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A note on enrichment for spontaneous tool use by chimpanzees ( Pan troglodytes )

By N. Morimura

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In the wild, decisions as to "when", "where", and "how" an animal acts are made based on the individual's own choice; in contrast, the behaviour of wild animals in captivity may be under human control. To improve the physical and psychological well-being of captive animals, we should ensure that animals act on their own will, by ascertaining the voluntary nature of their behaviour. So far, most feeding enrichments permit an animal to use only one type of processing for each food item. This study was designed to permit voluntary tool-using behaviour by chimpanzees. Tube feeders from which chimpanzees could access orange juice using either tools or their hands were presented. Results showed that chimpanzees opted to use tools to access the juice in the feeders, even though the use of the mouth and the hands to obtain juice continued to occur intermittently until the end of the task. This finding demonstrated that when chimpanzees have the option to access juice through a variety of methods, they employ all available choices. It also supported the hypothesis that the behaviour of captive chimpanzees may come to resemble that of their wild counterparts as a function of behavioural freedom.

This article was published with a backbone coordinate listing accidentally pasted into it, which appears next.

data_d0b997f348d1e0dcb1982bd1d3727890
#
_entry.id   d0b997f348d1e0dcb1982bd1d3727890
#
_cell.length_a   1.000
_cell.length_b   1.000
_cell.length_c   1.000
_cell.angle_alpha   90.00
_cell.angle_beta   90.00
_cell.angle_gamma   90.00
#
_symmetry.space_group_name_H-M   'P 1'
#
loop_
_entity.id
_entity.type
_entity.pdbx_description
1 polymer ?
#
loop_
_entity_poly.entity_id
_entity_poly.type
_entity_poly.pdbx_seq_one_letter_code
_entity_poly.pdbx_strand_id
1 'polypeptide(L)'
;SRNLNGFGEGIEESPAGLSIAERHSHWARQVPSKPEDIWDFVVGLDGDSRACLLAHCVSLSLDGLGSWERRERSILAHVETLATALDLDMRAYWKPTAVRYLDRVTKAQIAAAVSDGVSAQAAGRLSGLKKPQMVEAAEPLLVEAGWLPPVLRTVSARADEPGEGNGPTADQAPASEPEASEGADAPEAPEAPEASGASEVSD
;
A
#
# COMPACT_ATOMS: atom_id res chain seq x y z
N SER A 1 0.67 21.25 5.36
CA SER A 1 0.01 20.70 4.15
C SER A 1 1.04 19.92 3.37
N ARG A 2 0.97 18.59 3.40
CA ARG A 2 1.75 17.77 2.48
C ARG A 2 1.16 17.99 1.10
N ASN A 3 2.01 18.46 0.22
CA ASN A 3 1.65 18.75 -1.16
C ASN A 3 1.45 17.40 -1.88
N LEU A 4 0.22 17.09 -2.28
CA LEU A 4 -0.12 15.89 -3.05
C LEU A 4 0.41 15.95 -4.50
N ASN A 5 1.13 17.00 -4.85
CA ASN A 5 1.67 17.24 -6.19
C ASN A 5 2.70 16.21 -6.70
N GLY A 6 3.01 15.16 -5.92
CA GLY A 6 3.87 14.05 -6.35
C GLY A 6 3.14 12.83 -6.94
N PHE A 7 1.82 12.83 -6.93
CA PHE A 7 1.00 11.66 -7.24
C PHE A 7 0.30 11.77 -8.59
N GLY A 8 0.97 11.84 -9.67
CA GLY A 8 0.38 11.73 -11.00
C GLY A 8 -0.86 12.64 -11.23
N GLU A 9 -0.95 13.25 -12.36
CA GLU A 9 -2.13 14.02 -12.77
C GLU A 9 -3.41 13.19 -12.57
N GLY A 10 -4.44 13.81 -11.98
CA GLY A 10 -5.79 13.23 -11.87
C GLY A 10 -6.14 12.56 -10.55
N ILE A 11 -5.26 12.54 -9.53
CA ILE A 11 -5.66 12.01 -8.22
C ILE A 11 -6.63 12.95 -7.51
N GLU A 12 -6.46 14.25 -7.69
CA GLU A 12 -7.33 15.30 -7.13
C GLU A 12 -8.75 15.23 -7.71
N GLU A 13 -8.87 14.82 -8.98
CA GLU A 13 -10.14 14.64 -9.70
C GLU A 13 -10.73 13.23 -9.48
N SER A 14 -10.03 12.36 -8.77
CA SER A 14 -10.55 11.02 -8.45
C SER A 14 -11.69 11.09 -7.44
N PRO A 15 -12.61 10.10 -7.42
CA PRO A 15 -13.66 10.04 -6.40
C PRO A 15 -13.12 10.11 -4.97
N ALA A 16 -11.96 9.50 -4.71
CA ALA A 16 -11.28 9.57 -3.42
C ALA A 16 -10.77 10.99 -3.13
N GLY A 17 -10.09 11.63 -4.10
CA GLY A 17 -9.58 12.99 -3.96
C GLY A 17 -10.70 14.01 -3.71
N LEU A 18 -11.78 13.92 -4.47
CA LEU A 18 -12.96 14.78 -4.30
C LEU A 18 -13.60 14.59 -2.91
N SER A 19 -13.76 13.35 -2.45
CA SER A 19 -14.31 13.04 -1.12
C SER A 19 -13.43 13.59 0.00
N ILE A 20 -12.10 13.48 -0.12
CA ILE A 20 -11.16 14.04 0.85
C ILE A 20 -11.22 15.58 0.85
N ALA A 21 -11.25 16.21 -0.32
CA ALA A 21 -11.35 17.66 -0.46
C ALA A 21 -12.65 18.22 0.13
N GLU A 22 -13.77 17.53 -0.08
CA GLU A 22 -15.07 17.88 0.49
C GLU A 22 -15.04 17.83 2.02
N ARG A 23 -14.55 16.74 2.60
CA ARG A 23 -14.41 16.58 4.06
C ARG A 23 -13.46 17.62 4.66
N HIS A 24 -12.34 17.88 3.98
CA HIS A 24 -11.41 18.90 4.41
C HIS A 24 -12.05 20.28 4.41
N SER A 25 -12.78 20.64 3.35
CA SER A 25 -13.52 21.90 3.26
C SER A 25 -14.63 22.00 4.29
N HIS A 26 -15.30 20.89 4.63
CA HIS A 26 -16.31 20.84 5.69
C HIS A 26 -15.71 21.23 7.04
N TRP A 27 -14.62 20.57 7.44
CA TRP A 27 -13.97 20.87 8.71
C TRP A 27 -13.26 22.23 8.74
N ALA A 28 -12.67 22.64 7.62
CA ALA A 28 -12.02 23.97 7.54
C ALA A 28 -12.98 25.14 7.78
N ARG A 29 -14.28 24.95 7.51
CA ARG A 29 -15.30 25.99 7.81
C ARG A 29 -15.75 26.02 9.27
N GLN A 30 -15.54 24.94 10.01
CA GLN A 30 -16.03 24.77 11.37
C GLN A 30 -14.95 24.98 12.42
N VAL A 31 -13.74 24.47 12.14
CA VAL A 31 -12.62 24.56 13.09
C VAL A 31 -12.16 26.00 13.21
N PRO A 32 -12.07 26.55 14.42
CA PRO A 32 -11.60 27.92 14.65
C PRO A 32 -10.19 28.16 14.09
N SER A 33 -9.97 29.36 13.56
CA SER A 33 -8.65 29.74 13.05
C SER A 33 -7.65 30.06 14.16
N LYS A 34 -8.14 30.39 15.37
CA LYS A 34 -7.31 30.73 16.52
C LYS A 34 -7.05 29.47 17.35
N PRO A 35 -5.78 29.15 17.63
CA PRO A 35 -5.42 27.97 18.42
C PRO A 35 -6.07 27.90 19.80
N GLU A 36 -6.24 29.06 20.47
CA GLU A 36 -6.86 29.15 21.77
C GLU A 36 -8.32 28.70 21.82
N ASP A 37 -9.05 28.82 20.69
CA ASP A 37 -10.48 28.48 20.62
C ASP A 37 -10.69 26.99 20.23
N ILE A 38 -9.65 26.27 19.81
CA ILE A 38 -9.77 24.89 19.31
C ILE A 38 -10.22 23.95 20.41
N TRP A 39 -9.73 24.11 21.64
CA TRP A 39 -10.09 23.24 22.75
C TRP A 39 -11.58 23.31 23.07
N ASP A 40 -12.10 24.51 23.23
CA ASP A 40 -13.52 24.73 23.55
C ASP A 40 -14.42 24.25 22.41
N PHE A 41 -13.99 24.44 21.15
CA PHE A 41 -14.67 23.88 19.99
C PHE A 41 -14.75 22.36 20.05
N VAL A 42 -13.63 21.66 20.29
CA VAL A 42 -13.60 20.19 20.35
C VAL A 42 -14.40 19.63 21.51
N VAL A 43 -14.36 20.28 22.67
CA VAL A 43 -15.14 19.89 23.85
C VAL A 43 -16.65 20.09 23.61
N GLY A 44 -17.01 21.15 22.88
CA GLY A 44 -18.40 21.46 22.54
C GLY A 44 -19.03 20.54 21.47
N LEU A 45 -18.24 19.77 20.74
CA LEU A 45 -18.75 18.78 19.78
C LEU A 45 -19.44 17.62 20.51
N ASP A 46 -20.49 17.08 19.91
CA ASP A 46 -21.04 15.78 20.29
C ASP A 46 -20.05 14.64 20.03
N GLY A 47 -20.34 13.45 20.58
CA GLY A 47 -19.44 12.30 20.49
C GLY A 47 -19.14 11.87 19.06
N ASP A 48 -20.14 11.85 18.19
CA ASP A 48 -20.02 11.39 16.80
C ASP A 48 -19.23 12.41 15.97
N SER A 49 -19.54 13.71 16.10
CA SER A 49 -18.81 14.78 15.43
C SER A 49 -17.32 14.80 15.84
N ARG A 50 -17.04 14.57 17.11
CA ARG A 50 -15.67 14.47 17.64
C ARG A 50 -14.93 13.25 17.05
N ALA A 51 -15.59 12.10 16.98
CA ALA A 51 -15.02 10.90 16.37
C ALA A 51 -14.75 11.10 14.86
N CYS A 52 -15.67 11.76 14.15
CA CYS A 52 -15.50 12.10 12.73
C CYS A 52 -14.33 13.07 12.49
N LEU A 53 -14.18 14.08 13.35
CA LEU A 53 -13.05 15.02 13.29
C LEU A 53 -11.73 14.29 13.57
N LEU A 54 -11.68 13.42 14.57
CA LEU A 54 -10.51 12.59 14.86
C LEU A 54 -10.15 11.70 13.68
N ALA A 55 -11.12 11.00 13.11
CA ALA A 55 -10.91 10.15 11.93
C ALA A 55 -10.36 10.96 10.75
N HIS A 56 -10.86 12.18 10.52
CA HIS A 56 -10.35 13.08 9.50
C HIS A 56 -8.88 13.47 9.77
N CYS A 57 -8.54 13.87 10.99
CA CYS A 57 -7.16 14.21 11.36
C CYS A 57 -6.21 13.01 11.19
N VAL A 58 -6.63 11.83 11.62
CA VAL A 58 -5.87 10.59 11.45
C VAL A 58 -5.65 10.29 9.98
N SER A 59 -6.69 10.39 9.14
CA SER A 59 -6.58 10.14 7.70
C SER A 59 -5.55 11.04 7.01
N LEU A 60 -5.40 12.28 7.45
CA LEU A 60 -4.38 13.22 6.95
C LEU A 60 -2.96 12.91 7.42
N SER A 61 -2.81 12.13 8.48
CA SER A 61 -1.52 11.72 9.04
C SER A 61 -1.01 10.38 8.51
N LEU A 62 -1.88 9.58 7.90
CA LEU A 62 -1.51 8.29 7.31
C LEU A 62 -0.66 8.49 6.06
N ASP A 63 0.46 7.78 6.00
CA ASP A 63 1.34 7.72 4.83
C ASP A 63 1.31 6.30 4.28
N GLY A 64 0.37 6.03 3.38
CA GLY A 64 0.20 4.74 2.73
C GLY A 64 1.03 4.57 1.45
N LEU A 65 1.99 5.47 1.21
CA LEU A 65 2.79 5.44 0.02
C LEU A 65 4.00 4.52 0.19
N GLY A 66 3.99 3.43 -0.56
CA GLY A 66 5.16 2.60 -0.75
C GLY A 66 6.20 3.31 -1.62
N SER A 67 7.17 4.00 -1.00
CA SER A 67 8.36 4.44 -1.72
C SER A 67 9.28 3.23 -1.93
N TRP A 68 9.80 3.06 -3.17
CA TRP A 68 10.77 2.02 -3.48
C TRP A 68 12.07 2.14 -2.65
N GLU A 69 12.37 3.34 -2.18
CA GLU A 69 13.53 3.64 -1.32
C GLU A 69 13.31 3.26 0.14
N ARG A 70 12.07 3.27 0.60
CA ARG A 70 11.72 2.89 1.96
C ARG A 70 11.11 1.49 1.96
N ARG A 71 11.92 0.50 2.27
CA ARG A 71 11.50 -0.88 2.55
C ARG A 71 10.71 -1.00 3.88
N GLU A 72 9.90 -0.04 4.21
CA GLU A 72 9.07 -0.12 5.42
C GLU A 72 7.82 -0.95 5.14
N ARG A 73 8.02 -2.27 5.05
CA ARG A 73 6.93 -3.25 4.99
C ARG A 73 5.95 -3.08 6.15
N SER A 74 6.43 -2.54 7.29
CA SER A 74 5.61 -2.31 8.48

Date 2003
Publication Title Applied Animal Behaviour Science
Volume 82
Issue 3
Pages 241-247
ISBN/ISSN 0168-1591
DOI 10.1016/S0168-1591(03)00058-3
Language English
Author Address Hayashibara Biomedical Laboratories Inc., Great Ape Research Institute, Nu 952-2, Tamano, Okayama 706-0316, Japan.
Cite this work

Researchers should cite this work as follows:

  1. Animal behavior
  2. Animal rights
  3. Animal welfare
  4. Asia
  5. Behavior and behavior mechanisms
  6. Chimpanzees
  7. Developed countries
  8. Enrichment
  9. Great ape
  10. Japan
  11. Laboratory and experimental animals
  12. Laboratory animal science
  13. Mammals
  14. OECD countries
  15. peer-reviewed
  16. Primates
  1. peer-reviewed